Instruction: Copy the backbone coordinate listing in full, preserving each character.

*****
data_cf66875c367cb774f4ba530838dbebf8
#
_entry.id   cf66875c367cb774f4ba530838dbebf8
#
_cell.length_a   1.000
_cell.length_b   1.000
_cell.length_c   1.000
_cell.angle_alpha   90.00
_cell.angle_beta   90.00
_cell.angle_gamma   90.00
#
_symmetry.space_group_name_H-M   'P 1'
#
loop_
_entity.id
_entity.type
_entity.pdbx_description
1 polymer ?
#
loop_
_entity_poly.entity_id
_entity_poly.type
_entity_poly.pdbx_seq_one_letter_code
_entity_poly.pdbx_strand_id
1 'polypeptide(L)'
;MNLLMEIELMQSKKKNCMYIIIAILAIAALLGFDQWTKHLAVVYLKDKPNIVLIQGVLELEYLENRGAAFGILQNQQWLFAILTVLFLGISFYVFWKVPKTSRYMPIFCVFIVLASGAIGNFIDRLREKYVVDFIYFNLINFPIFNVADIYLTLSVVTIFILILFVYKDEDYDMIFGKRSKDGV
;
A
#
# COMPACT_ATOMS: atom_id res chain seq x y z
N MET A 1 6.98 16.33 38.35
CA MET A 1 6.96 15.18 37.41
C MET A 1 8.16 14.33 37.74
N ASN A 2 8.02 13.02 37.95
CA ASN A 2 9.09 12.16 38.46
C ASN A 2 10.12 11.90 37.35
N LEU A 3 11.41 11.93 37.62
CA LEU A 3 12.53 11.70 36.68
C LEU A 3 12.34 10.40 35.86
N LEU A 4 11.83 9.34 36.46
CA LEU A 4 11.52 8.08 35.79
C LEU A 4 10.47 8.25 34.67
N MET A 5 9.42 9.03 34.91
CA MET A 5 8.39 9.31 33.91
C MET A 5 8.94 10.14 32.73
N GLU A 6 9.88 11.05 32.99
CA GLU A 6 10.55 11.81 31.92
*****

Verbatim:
data_cf66875c367cb774f4ba530838dbebf8
#
_entry.id   cf66875c367cb774f4ba530838dbebf8
#
_cell.length_a   1.000
_cell.length_b   1.000
_cell.length_c   1.000
_cell.angle_alpha   90.00
_cell.angle_beta   90.00
_cell.angle_gamma   90.00
#
_symmetry.space_group_name_H-M   'P 1'
#
loop_
_entity.id
_entity.type
_entity.pdbx_description
1 polymer ?
#
loop_
_entity_poly.entity_id
_entity_poly.type
_entity_poly.pdbx_seq_one_letter_code
_entity_poly.pdbx_strand_id
1 'polypeptide(L)'
;MNLLMEIELMQSKKKNCMYIIIAILAIAALLGFDQWTKHLAVVYLKDKPNIVLIQGVLELEYLENRGAAFGILQNQQWLFAILTVLFLGISFYVFWKVPKTSRYMPIFCVFIVLASGAIGNFIDRLREKYVVDFIYFNLINFPIFNVADIYLTLSVVTIFILILFVYKDEDYDMIFGKRSKDGV
;
A
#
# COMPACT_ATOMS: atom_id res chain seq x y z
N MET A 1 6.98 16.33 38.35
CA MET A 1 6.96 15.18 37.41
C MET A 1 8.16 14.33 37.74
N ASN A 2 8.02 13.02 37.95
CA ASN A 2 9.09 12.16 38.46
C ASN A 2 10.12 11.90 37.35
N LEU A 3 11.41 11.93 37.62
CA LEU A 3 12.53 11.70 36.68
C LEU A 3 12.34 10.40 35.86
N LEU A 4 11.83 9.34 36.46
CA LEU A 4 11.52 8.08 35.79
C LEU A 4 10.47 8.25 34.67
N MET A 5 9.42 9.03 34.91
CA MET A 5 8.39 9.31 33.91
C MET A 5 8.94 10.14 32.73
N GLU A 6 9.88 11.05 32.99
CA GLU A 6 10.55 11.81 31.92